The Furniture Resource Centre in Liverpool employs people disconnected from the mainstream economy to recycle discarded furniture which it sells.

Many of the most impressive examples of social enterprise – the micro credit leader Grameen Bank is a prime example – have come from the developing world. Social enterprises deliberately adopt an uncomfortable position:


They are in the market and yet against it at the same time. This ambiguous position is based on a recognition that solutions to many problems – poverty and employment, environment and fair trade development – depend on changing the way markets work. There can be no longterm solutions to many of these problems based entirely on government grants, subsidy or charitable donations. Long-term solutions have to be self-sustaining and in a market economy that usually means finding a way to make money from them so producers can sustain themselves. The products and services offered by companies that are sold through the market only succeed by addressing social needs, from soap to keep us clean, to mortgages that pay for our housing, to heating in the winter and smoke alarms that keep us safe.


Social enterprises are based on the recognition that innovative solutions to difficult social problems are unlikely to come from markets left to their own devices. Some social businesses operate much like a mainstream business but covenant their profits to social causes. Many social enterprises, however, internalise their social mission. They make it central to the way they operate. A business that focuses on employing people long disconnected from the jobs market or ex-offenders needs to make an additional effort to do so. Extra time and costs are involved. Social enterprise is sometimes a more complex, difficult and costly way to run a business. There are often easier ways for a business to make a profit.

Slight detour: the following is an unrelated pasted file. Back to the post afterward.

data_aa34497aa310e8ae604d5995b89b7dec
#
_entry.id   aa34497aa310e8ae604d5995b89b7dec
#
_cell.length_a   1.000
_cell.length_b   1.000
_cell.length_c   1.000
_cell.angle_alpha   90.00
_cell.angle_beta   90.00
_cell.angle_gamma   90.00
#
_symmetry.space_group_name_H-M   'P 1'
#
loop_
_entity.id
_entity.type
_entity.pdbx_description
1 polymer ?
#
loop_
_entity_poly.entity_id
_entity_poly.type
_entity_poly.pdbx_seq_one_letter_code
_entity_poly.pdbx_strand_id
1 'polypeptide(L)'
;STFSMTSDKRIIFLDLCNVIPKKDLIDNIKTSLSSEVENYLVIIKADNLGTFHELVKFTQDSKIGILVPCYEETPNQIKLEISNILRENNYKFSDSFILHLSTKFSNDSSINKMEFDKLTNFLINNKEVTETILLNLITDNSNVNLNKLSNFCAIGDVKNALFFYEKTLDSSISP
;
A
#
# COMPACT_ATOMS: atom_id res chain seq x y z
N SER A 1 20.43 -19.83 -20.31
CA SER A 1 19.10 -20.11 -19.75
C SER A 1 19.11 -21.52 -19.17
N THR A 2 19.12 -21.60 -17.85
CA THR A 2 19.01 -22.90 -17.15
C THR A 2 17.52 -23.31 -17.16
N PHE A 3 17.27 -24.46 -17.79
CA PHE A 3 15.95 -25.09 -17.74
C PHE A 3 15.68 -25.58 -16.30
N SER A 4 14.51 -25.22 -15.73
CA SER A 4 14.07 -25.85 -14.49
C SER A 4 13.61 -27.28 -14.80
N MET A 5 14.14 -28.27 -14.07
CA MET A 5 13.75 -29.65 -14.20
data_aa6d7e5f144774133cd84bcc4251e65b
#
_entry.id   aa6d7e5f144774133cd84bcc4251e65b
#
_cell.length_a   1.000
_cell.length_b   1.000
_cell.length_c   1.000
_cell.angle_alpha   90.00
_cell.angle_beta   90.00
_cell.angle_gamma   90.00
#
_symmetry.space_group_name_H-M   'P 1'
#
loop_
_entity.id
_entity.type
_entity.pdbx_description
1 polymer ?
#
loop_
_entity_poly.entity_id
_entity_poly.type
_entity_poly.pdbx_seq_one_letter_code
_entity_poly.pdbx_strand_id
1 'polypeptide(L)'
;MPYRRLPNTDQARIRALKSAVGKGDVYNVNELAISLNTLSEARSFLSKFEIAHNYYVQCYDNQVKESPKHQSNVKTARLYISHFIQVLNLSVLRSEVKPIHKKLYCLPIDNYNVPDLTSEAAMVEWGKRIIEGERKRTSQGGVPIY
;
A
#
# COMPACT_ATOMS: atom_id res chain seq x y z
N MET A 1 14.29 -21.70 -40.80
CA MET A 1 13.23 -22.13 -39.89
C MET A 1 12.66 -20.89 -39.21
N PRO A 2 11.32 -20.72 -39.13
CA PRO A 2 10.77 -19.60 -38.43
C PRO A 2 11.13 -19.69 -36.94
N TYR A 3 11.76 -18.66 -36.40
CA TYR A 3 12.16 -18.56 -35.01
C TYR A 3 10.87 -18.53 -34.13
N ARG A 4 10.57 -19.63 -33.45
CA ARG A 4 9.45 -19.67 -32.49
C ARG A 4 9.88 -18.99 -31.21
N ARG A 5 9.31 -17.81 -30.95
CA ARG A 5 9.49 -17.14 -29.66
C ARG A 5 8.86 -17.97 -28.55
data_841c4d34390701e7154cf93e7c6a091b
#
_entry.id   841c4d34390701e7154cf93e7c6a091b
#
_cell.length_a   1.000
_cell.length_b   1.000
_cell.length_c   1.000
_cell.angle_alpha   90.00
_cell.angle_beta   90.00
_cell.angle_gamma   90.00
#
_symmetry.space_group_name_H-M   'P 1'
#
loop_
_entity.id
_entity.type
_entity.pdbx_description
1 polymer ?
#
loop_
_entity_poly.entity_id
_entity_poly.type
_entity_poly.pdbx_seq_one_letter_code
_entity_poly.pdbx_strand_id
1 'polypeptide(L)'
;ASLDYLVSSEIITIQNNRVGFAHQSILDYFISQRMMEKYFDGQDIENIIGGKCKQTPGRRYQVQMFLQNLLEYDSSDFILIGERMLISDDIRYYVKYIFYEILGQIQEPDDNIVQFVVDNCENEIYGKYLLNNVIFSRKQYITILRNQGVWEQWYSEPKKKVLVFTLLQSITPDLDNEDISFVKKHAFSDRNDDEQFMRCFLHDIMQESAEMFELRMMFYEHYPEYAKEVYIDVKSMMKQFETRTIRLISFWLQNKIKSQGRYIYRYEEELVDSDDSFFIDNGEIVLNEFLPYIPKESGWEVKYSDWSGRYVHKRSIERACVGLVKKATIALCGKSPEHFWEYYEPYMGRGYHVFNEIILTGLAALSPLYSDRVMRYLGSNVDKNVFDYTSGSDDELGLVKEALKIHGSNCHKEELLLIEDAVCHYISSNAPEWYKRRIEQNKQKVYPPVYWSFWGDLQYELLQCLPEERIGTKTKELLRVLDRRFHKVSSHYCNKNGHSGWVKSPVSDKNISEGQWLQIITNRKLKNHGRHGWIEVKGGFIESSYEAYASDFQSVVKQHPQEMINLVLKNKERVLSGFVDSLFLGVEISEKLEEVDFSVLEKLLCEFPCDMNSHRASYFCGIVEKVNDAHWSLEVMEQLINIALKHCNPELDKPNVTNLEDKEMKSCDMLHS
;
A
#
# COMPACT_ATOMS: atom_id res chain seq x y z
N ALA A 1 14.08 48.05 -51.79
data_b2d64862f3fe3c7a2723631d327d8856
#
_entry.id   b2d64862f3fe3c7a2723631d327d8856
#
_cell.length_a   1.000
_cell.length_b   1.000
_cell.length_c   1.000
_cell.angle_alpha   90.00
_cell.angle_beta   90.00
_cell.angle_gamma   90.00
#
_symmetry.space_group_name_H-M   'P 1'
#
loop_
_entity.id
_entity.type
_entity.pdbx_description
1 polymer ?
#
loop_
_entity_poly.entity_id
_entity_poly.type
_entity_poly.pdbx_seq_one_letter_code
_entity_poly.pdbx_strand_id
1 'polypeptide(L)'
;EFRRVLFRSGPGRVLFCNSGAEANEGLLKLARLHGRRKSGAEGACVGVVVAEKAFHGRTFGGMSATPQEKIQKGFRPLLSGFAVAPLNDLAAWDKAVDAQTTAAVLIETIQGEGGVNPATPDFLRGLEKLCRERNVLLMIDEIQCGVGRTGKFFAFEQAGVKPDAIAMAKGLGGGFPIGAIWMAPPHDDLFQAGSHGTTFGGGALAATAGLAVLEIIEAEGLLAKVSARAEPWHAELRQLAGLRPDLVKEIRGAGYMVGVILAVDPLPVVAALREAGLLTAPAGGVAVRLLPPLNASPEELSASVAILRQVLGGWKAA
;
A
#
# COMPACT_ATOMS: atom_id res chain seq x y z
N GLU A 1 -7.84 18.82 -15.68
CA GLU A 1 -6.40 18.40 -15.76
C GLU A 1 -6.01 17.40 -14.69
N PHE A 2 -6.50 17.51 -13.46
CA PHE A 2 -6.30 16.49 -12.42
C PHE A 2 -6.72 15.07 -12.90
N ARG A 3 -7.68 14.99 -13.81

Open markets promote choice, make transactions efficient, stimulate competition and enable profit-driven innovation. Yet as Jeremy Nicholls points out in his paper in this collection, markets suffer from well-known downsides and limitations. Prices may take little account of externalities – the impact a transaction might have on people not involved in it. A classic example is pollution. Markets often take more account of

obvious and short-term costs and benefits and are less effective in accounting for long-term factors, such as climate change. Not everything that has a value can be traded. True personal care, for example, involves more than just labour; it depends on the quality of the relationship between the person caring and the person being cared for. The value of many cultural experiences cannot be captured by the price we pay to access them.


So although social enterprises make up only a small part of the total enterprise sector of the economy, they matter in the overall business ecology because they are pioneering approaches to show how business can operate successfully while also taking into account social and environmental issues. Social enterprises are one vital source of new business approaches to fair trade, social inclusion, community regeneration, creating jobs for those most marginalised in labour markets and environmental sustainability. Most businesses would claim to have a social mission: they create jobs for people; provide consumers with products they need; pay taxes that support public services; donate to charities and foundations; often the best play a role in their communities.